Ibid. Aristodemus, a friend of Antigonus, supposed to be a cook's son, advised him to moderate his gifts and expenses. “Thy words," said he, “Aristodemus, smell of the apron."

Antigonus I. Thrasyllus the Cynic begged a drachm of Antigonus. “That,” said he, “is too little for a king to give." “Why, then," said the other, "give me a talent." "And that,” said he, “is too much for a Cynic (or, for a dog) to receive."

Ibid. Antagoras the poet was boiling a conger, and Antigonus, coming behind him as he was stirring his skillet, said, “Do you think, Antagoras, that Homer boiled congers when he wrote the deeds of Agamemnon ?” Antagoras replied, “Do you think, 0 king, that Agamemnon, when he did such exploits, was a peeping in his army to see who boiled congers ?”

Ibid.

Pyrrhus said, “If I should overcome the Romans in another fight, I were undone."

Apophthegms of Kings and Great Commanders. Pyrrhus. Themistocles being asked whether he would rather be Achilles or Homer, said, “Which would you rather be, a conqueror in the Olympic games, or the crier that proclaims who are conquerors ?

Themistocles. He preferred an honest man that wooed his daughter, before a rich man.

“I would rather," said Themistocles, "have a man that wants money than money that wants a man."

Alcibiades had a very handsome dog, that cost him seven thousand drachmas; and he cut off his tail, “that," said he, “ the Athenians may have this story to tell of me, and may concern themselves no further with me."

Ibid.

Alcibiades.

Being summoned by the Athenians out of Sicily to plead for his life, Alcibiades absconded, saying that that criminal was a fool who studied a defence when he might fly for it.

Ibid. Lamachus chid a captain for a fault; and when he had said he would do so no more, “Sir,” said he, “in war there is no room for a second miscarriage." Said one to Iphicrates, “What are ye afraid of ?” “Of all speeches,” said he, “none is so dishonourable for a general as 'I should not have thought of it.''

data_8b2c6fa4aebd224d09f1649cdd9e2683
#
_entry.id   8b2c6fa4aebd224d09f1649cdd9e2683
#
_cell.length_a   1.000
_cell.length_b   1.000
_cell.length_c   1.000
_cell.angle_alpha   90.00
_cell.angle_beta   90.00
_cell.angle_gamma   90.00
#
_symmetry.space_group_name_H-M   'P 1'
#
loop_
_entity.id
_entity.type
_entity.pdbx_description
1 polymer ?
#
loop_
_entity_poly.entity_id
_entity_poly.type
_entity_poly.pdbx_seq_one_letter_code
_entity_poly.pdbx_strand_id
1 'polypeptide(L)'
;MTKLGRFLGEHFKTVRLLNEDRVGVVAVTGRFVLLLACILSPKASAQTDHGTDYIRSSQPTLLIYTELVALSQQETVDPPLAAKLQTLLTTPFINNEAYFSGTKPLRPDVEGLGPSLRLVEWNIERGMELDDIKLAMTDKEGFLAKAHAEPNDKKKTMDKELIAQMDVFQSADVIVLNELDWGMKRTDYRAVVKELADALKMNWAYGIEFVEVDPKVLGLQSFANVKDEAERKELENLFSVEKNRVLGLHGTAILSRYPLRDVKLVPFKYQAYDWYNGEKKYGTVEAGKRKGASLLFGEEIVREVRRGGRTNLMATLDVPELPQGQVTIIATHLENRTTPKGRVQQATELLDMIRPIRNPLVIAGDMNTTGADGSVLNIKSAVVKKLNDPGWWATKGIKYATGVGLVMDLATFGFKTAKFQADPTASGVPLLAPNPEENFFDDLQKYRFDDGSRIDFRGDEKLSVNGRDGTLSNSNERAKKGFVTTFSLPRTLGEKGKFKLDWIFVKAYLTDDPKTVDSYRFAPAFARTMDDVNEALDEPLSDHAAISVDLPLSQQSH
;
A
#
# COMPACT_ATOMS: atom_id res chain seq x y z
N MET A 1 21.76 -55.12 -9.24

Iphicrates. To Harmodius, descended from the ancient Harmodius, when he reviled Iphicrates (a shoemaker's son) for his mean birth, “My nobility,” said he, “begins in me, but yours ends in you." I

Ibid. Once when Phocion had delivered an opinion which pleased the people, ... he turned to his friend and said, “ Have I not unawares spoken some mischievous thing or other?"

1 I am my own ancestor. – Junot, Duc d'ÅBRANTES (when asked as to

Phocion.

his ancestry).

Phocion compared the speeches of Leosthenes to cypress-trees. “They are tall,” said he, “and comely, but bear no fruit."

Apophthegms of Kings and Great Commanders. Phocion. Lycurgus the Lacedæmonian brought long hair into fashion among his countrymen, saying that it rendered those that were handsome more beautiful, and those that were deformed inore terrible. To one that advised him to set up a democracy in Sparta, “Pray," said Lycurgus, “ do you first set up a democracy in your own house."

Lycurgus. King Agis said, “The Lacedæmonians are not wont to ask how many, but where the enemy are.”

Agis. Lysander said, “Where the lion's skin will not reach, it must be pieced with the fox's.1

Lysander. To one that promised to give him hardy cocks that would die fighting, “Prithee,” said Cleomenes, "give me cocks that will kill fighting."

Cleomesti When Eudæmonidas heard a philosopher arguing that only a wise man can be a good general, “This is a wonderful speech,” said he; “but he that saith it never heard the sound of trumpets."

Eudamonidus. A soldier told Pelopidas, “We are fallen among the enemies." Said he, “How are we fallen among

them more than they among us ? "

Pel pidas. Cato the elder wondered how that city was preserved wherein a fish was sold for more than an ox.

Roman Apophthegms. Cato the Elder. Cato instigated the magistrates to punish all offenders

, saying that they that did not prevent crimes when they might, encouraged them. Of young men, he liked them that blushed better than those who looked pale.

1 Lysander said, “When the lion's skin cannot prevail, a little of the fox's must be used." - Laconic Apophthegms. (Lysander.)

2 Pardon one offence, and you encourage the commission of many. PUBLIUS SYRUS: Maxim 750.

Toid.